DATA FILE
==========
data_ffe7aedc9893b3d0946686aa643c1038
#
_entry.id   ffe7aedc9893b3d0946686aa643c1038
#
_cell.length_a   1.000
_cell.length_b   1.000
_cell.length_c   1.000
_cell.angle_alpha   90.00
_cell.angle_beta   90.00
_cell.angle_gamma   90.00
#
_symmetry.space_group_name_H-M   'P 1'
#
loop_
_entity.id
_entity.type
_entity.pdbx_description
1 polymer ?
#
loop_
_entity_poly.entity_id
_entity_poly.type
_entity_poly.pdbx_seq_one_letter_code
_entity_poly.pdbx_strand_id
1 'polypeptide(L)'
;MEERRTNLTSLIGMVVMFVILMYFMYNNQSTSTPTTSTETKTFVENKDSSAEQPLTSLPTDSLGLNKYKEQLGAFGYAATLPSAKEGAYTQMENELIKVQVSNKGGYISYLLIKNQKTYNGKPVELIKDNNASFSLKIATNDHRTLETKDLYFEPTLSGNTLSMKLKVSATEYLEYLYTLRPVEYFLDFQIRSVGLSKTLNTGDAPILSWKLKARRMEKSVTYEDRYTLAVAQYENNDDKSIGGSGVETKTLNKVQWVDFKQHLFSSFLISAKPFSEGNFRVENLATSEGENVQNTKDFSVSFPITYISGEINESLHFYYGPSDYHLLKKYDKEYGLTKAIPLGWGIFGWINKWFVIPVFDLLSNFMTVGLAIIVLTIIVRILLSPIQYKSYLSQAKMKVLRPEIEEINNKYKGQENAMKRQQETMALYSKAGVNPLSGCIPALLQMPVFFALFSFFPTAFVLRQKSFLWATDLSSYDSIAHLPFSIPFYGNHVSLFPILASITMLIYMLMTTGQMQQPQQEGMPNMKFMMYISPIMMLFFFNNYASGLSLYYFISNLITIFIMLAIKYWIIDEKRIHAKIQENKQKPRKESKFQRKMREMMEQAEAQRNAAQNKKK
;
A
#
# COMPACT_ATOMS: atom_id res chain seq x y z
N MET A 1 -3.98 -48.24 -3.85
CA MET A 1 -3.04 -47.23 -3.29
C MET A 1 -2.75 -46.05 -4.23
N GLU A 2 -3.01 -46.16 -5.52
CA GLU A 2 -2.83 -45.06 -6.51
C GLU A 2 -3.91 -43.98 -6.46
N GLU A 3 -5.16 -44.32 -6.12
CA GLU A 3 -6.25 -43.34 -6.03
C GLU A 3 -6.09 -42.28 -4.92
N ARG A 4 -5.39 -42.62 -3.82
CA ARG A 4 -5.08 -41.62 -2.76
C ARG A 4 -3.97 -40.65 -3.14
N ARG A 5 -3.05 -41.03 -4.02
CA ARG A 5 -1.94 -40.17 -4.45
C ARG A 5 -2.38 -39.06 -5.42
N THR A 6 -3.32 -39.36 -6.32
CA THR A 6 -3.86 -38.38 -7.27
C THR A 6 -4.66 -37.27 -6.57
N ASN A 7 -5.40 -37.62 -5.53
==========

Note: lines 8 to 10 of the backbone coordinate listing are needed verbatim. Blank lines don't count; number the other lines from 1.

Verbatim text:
_cell.angle_alpha   90.00
_cell.angle_beta   90.00
_cell.angle_gamma   90.00